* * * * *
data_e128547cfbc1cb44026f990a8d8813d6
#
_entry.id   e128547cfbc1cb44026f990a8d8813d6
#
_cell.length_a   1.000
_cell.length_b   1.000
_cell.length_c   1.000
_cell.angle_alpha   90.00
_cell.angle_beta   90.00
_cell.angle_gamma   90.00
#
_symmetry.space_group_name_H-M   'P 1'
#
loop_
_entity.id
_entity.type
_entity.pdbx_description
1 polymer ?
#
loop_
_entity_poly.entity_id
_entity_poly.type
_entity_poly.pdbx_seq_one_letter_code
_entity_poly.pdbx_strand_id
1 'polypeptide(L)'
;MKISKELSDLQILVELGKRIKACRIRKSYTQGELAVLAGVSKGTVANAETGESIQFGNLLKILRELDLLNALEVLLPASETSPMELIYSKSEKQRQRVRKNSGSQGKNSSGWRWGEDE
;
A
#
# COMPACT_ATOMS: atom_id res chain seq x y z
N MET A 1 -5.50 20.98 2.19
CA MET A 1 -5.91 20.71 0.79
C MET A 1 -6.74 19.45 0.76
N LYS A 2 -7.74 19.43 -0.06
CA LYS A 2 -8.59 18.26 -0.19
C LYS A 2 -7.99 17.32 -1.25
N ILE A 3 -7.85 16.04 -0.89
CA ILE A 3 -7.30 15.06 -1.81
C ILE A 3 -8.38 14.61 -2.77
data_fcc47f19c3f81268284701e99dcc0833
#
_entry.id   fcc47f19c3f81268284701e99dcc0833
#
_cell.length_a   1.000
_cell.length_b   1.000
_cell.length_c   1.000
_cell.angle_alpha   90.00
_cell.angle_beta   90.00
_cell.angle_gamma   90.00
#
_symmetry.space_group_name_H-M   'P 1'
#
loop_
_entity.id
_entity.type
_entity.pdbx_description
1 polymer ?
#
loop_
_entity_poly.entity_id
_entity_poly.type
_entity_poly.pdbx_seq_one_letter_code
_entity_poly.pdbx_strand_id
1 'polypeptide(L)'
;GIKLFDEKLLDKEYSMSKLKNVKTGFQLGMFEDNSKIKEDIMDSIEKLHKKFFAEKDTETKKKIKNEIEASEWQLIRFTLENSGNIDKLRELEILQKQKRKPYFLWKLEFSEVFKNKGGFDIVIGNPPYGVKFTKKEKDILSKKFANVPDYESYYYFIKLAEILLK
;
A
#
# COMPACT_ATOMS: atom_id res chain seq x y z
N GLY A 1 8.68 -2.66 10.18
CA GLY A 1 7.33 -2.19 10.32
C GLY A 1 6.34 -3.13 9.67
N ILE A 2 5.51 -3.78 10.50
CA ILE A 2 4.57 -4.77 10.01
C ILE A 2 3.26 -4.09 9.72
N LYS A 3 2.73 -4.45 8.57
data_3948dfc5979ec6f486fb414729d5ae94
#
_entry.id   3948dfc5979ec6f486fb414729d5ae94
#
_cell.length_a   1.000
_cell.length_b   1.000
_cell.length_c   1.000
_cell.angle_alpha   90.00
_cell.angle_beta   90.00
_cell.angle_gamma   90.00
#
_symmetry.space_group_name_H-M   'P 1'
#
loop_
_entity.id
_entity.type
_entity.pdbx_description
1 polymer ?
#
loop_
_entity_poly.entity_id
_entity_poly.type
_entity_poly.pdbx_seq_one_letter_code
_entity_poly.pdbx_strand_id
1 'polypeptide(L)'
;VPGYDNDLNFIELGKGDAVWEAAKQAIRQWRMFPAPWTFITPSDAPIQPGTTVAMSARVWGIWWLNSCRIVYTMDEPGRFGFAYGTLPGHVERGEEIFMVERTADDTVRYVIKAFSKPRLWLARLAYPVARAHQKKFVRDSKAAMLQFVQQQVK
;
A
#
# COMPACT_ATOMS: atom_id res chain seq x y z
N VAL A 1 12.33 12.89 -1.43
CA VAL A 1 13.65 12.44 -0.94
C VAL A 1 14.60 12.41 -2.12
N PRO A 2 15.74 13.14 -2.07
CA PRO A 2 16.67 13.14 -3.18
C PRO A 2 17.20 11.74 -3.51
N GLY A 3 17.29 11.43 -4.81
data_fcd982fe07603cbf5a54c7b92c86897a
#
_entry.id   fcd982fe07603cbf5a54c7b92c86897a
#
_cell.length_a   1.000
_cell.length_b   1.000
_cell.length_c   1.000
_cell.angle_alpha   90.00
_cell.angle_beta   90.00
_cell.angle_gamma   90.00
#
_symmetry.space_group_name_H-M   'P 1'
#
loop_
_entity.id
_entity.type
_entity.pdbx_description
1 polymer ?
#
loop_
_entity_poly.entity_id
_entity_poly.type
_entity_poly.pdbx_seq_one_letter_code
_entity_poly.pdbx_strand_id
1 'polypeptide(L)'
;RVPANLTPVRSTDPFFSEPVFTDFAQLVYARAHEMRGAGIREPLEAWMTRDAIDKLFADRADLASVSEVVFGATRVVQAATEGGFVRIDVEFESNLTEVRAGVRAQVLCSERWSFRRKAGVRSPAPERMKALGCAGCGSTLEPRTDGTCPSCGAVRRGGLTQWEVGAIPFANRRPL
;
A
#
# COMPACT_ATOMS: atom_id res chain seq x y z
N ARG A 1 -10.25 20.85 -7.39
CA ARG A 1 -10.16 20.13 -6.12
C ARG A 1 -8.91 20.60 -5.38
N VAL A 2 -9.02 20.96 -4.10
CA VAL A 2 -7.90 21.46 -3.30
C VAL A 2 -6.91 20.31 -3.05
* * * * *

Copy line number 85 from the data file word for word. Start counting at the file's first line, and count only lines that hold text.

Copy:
_cell.angle_beta   90.00